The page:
Typographic quality of dynamically generated PDF outputs

By Jan Tošovský on Mar 12, 2016

When browsing various documents it is noticeable some of them are pleasing to the eye more than others. Attractivity is related mainly to the symmetry of page elements, text homogeneity or color combinations. These conventions are covered by discipline called typography. The majority of rules can be fulfilled by thoughtful choices of page layout, fonts and advanced settings of paragraph styles.

The larger text areas, the more disruptive elements that affect the visual appearance. It is caused mainly by punctuation, spaces or even certain combinations of ordinary characters. This disharmony becomes even worse when the block of text is justified into a narrow column. To eliminate these artifacts several techniques were developed. They are usually referred as microtypography. Without its support in the layout engine its hard to fix related issues just by tweaking the design like in the previous case. Neither manual interventions helps as outputs are produced dynamically and content may vary.

Without high quality tools it is barely possible to achieve high quality outputs. The key functionality is the support for advanced OpenType font features and the availability of microtypographic techniques.

Font Features

The choice of the font has essential influence on the final appearance. But it is not only the glyph design what determines the font quality. The font should also contain the rich set of various features enhancing its versatility. The ways of improving the low font quality during the processing are very limited.


Without the tweaking of horizontal positions of certain character combinations a visually disturbing gap would be apparent between these characters. There are corresponding differences specified in high quality fonts covering the majority of these combinations.

Source file: ConTeXt, XeLaTeX, HTML

These values are optimized usually for typical body text sizes. In case of large titles they may be suboptimal and this is the reason why e.g. Adobe InDesign offers a special option 'Optical' kerning utilizing custom algorithms.


Certain combinations of characters produce optically disturbing effects. Hight quality fonts contains well designed single character replacements for them which can be applied automatically during the processing.

Source file: ConTeXt, XeLaTeX, HTML

Besides common ligatures (a) there are also decorative (b) or historical (c) ones. Their replacement is usually deactivated by default.

Source file: ConTeXt, XeLaTeX, HTML

Distribution of ligatures into the particular ligature class is font specific. While in Minion Pro the Th combination belongs to the group (a), hence replaced automatically, in Palatino Linotype it is part of decorative ligatures (b) and its replacement has to be forced. Also ct, sp and st ligatures are treated differently. It is worth mentioning that InDesign doesn't distinguish groups (b) and (c) so they cannot be activated independently.

Small Capitals and Old-Style Figures

In certain documents the text is emhasised using small capitals. High quality fonts have the special set of characters for this purpose (c), which unlike faked small caps, i.e. capital letters downsized to the size of body text (b), optically matches.

Default figures may be too heavy in common text (a, b). They can be lightened optically using special figure variants (c) that match with the body text.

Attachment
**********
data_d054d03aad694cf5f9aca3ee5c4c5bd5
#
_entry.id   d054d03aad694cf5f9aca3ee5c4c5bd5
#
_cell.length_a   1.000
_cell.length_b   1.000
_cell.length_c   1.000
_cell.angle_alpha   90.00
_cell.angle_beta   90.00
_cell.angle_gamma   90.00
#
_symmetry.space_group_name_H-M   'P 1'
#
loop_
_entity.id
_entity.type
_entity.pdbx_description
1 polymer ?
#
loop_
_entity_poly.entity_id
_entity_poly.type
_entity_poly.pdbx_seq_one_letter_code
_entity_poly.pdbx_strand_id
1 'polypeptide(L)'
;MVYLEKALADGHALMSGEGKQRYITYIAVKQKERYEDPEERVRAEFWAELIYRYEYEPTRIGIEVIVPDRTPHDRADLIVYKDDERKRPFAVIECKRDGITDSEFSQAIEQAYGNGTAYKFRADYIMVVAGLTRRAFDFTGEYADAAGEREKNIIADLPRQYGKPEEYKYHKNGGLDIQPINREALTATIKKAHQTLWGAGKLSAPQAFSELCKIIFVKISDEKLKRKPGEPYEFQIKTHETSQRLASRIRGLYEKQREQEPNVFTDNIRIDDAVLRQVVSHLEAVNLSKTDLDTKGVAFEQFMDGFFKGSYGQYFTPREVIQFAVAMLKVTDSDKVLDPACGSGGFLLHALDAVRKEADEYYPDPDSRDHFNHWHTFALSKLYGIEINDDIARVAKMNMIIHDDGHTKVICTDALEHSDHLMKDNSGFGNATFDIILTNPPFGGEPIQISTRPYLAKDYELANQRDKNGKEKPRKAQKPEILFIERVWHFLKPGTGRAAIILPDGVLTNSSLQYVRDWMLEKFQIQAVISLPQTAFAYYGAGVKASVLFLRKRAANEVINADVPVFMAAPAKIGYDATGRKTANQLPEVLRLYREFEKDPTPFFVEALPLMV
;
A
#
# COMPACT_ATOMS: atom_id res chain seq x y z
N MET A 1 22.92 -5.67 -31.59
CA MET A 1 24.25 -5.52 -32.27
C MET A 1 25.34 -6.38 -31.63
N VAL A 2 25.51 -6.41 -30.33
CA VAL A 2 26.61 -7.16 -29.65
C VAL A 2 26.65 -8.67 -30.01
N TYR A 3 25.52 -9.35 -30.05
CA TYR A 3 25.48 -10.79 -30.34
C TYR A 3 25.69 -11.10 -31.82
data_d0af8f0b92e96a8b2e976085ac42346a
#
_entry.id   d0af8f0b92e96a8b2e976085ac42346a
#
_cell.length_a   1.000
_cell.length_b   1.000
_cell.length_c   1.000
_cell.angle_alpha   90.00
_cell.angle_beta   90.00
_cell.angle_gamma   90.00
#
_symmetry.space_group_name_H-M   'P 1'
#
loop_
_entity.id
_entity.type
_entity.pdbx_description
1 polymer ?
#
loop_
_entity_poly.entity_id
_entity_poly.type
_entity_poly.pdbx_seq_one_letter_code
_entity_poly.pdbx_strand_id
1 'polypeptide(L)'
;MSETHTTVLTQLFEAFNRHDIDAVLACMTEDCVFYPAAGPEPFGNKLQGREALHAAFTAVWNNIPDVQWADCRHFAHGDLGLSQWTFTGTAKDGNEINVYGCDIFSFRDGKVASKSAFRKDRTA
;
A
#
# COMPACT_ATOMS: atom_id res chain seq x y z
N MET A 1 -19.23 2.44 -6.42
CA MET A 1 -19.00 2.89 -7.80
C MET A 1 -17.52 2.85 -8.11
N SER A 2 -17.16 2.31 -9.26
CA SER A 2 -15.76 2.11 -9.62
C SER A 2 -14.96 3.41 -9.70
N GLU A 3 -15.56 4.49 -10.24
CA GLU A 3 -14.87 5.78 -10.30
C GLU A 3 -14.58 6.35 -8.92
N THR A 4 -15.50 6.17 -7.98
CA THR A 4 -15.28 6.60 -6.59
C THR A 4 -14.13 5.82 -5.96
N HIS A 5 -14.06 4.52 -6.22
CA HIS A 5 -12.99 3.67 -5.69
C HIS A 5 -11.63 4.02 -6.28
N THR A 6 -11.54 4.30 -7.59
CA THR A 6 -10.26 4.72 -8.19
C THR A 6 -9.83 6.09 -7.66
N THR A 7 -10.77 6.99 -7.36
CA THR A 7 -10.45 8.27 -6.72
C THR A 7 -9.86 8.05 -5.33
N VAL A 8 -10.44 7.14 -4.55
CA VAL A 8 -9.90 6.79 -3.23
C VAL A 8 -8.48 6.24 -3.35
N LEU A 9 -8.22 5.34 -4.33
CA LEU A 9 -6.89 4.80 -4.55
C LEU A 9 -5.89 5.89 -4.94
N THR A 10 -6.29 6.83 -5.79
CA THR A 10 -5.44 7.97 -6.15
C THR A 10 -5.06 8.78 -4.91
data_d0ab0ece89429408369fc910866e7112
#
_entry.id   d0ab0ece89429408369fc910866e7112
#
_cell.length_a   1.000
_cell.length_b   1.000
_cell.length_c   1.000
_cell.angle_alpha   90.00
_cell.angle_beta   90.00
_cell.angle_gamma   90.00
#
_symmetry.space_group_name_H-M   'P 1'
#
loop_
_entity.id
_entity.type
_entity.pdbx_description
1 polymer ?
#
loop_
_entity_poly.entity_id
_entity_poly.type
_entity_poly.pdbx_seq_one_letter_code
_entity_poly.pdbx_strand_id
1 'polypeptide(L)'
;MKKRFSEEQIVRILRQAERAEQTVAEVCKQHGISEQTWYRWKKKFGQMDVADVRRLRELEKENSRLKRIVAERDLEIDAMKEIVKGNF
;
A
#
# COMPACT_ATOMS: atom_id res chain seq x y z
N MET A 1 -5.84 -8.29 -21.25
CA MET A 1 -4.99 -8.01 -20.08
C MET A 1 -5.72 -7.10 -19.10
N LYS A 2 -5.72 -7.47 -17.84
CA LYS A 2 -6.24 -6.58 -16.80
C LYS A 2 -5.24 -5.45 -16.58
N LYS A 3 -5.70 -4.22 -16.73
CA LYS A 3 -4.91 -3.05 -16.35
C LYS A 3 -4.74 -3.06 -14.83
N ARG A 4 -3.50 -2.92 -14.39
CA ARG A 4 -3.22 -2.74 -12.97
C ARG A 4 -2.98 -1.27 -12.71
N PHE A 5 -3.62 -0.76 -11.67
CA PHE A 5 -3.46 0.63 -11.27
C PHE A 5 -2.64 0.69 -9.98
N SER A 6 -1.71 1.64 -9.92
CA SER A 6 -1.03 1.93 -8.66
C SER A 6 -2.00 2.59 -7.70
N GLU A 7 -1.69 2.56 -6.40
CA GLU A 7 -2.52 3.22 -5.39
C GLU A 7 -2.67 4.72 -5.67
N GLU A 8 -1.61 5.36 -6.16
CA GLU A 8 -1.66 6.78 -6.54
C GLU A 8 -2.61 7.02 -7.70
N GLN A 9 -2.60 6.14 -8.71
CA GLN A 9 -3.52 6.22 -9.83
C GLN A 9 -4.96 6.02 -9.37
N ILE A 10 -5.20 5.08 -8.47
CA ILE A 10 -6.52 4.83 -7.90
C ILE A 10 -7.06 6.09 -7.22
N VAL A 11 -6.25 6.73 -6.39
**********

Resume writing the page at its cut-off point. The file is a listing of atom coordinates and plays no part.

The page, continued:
Source file: ConTeXt, XeLaTeX, HTML


It stands for the set of techniques, the goal of which is to enhance the aesthetic value of the output. It is beneficial especially for justified text.

Optical Edge

In case of certain characters located at the line edge the line itself appears optically shorter. This can be enhanced by protruding given characters completely or partially outside the text block.

Source file: ConTeXt, XeLaTeX

Text Block Homogenization

This technique is based on local modifications of default letter and word spacing as well as character widths. The aim is to eliminate all disturbing effects, especially in the narrow text blocks, without any naked-eye apparent character deformations. For dynamically generated outputs it is desirable to handle all this automatically.

In specific cases when the text contains lot of short words difficult to hyphenate it also helps to fit everything into the text box.

Source file: ConTeXt

Support in dynamic PDF producers

Engine Input Format Unicode RTL, bidi Font Features Optical Edge Auto Text Block Homogenization Price Active Development
Adobe InDesign Server proprietary yes yes yes yes yes ??? yes
QuarkXPress Server proprietary yes yes yes yes no ??? yes
LuaTeX TeX yes yes yes yes yes (1) 0 yes
XeTeX TeX yes yes yes yes no 0 yes
pdfTeX TeX no no yes yes yes (2) 0 no
Heirloom troff troff yes yes yes yes no 0 no
Apache FOP XSL-FO yes yes partial (3) no no 0 yes
RenderX XEP XSL-FO yes yes partial (3) no no from $400 yes
Antenna House Formatter XSL-FO yes yes partial (3) no no from $1250 yes
PrinceXML HTML+CSS yes yes yes no no from $495 yes


  1. With a ConTeXt pre-processing (the LuaTeX engine itself offers the font expansion only).

  2. http://texdoc.net/texmf-dist/doc/latex/microtype/microtype.pdf

  3. Without a font feature switching (not covered in the XSL-FO standard). Only few features are available, e.g. kerning or ligatures.


There is apparent winner in this race, LuaTeX. It is worth noting that LuaTeX consumes low level TeX commands only, so it is used rather indirectly in conjunction with e.g. ConTeXt macropackage. This tool-chain has been used for producing all the images in this article.

These images can be produced in alternative engines using corresponding source files. XeLaTeX macros for XeTeX engine and HTML files for e.g. PrinceXML engine.